A recent study published in Food and Chemical Toxicology suggests that lead, cadmium, and mercury have varying negative effects on human brain development and cognition.

Contaminated water and food are the main sources of lead, cadmium, and mercury in the human body. The metals are well known to affect brain development and cognition with long-term, low-level exposure, but the present study sought to define the differences among their neurotoxic effects at different stages of brain development.

For the study, different doses of low-level lead, cadmium, and mercury were administered to Sprague-Dawley rats via drinking water during the critical stage of brain development, late stage, and after maturation. The findings showed that exposure to the toxic heavy metals decreased the density of memory- and learning-related dendritic spines in the hippocampus during the critical period of brain development, resulting in hippocampus-dependent spatial memory deficits. During the late phase of brain development, only the density of learning-related dendritic spines was reduced and higher doses of the metals were required to cause an effect, which led to hippocampus-independent spatial memory abnormalities.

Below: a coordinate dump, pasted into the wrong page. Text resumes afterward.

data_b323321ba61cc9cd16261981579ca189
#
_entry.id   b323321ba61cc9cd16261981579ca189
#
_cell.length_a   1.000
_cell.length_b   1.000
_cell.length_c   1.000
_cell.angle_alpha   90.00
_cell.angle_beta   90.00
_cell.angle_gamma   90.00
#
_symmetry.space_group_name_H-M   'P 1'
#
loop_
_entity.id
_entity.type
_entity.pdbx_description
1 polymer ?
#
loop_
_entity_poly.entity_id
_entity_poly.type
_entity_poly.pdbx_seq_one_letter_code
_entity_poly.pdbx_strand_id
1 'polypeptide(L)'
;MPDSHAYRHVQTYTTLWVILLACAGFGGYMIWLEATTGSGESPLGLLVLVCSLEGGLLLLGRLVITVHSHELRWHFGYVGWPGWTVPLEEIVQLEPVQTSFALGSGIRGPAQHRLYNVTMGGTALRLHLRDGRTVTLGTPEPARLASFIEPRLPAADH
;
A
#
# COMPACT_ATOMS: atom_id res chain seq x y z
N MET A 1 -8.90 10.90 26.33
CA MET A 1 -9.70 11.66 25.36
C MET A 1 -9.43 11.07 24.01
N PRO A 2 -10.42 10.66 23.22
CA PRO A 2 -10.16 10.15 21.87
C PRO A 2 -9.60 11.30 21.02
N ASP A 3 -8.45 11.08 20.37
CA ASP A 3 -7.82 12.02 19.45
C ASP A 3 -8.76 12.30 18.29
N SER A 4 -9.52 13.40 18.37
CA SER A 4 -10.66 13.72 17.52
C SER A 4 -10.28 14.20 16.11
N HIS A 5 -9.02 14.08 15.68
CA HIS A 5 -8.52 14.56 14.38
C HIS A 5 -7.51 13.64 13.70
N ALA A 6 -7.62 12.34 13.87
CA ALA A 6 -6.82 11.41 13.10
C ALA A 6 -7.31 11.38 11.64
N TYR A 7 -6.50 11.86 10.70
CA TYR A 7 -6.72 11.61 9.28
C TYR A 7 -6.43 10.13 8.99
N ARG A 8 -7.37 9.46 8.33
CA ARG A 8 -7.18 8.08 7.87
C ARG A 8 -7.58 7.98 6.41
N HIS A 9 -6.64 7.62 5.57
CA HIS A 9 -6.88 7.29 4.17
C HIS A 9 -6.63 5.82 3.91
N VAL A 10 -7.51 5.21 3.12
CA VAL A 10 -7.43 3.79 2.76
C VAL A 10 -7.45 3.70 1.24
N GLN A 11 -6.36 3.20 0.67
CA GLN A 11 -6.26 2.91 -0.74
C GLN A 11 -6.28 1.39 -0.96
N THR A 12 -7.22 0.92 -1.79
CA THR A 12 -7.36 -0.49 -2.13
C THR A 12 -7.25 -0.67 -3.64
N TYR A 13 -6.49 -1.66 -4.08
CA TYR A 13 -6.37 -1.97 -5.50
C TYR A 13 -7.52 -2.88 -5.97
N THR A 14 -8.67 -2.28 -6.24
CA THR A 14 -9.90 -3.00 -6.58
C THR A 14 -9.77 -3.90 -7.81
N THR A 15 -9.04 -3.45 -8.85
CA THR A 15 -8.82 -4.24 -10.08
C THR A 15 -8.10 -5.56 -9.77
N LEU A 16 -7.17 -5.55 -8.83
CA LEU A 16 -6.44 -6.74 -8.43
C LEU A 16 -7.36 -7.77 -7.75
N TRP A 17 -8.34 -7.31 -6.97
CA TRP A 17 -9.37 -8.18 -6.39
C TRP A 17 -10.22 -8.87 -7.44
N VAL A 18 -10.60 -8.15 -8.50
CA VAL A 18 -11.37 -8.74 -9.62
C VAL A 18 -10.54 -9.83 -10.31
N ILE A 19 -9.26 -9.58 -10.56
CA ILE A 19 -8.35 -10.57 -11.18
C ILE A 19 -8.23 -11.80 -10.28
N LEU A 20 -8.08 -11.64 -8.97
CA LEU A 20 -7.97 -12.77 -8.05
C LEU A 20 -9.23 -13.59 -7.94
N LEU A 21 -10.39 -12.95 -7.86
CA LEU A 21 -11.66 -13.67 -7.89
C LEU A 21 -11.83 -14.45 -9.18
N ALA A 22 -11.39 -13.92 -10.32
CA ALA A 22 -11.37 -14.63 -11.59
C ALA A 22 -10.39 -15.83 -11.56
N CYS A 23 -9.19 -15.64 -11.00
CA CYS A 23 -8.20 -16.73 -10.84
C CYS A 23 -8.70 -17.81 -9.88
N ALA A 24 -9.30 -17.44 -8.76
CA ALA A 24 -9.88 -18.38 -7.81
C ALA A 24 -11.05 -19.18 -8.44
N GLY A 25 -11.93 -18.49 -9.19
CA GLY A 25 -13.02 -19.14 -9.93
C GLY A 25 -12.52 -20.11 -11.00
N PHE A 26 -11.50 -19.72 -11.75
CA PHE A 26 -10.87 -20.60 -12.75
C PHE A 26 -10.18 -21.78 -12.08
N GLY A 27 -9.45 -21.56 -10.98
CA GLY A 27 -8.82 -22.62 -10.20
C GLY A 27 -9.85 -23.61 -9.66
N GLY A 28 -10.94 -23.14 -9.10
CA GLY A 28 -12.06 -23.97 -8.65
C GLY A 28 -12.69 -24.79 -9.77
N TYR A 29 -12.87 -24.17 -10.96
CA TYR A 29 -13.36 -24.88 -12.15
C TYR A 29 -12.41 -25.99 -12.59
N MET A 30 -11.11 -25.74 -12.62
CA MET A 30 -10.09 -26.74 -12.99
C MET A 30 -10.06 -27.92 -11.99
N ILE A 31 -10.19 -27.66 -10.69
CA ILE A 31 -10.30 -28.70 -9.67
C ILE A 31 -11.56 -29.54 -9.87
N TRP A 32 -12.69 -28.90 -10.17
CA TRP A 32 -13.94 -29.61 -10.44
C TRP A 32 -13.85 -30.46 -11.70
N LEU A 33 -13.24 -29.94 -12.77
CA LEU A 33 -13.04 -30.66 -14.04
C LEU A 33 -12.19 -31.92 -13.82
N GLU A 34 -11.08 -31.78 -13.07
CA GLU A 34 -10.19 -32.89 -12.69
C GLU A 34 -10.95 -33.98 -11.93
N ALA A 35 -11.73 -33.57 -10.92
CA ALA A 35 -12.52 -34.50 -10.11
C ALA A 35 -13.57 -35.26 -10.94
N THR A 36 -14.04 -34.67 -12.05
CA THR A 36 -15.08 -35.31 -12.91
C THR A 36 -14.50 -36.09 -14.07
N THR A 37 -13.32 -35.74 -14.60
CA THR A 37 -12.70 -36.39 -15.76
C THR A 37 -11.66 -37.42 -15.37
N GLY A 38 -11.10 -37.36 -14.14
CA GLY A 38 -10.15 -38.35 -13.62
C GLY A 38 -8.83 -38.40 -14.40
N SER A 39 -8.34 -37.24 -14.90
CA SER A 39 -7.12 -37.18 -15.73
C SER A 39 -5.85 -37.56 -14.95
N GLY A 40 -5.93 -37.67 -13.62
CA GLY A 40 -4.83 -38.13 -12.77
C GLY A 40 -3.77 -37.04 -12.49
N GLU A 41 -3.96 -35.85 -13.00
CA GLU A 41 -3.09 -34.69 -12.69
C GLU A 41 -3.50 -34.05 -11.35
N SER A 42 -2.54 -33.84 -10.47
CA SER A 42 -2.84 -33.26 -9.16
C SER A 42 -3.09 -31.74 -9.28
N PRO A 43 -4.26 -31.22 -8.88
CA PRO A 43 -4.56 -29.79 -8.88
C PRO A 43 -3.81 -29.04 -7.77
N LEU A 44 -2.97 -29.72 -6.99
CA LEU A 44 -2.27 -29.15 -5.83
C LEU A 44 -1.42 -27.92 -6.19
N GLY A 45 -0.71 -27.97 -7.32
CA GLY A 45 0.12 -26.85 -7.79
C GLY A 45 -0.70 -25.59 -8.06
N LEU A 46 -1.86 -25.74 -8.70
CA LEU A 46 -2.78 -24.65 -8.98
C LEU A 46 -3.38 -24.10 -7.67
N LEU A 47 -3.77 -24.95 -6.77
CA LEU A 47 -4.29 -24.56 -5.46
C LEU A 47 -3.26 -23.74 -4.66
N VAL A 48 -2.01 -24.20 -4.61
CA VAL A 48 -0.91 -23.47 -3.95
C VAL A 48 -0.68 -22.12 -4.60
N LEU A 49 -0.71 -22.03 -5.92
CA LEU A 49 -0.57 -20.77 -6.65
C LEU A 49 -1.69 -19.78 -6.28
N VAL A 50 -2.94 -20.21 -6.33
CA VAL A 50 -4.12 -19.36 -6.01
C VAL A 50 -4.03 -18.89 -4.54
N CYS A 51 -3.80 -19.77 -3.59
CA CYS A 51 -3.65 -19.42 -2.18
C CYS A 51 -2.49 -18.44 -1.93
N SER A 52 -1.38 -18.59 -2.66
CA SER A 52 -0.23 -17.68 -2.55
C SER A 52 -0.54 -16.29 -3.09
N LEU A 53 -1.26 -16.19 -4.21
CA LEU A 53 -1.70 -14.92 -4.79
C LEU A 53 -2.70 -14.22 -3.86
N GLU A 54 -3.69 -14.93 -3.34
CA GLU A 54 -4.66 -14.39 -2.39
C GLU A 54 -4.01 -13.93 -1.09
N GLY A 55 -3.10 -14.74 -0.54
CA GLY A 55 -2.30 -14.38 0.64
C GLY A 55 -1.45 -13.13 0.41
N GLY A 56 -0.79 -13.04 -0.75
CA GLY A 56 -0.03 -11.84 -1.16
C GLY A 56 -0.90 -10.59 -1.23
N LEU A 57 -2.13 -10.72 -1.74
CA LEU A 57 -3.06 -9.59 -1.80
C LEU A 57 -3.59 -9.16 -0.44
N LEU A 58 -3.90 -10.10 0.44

However, exposure to lead, cadmium, and mercury after brain maturation revealed no significant change in dendritic spines or cognitive function. The study’s authors recommend focusing on mitigating exposure to lead, cadmium, and mercury from water or food during early brain development as much as possible.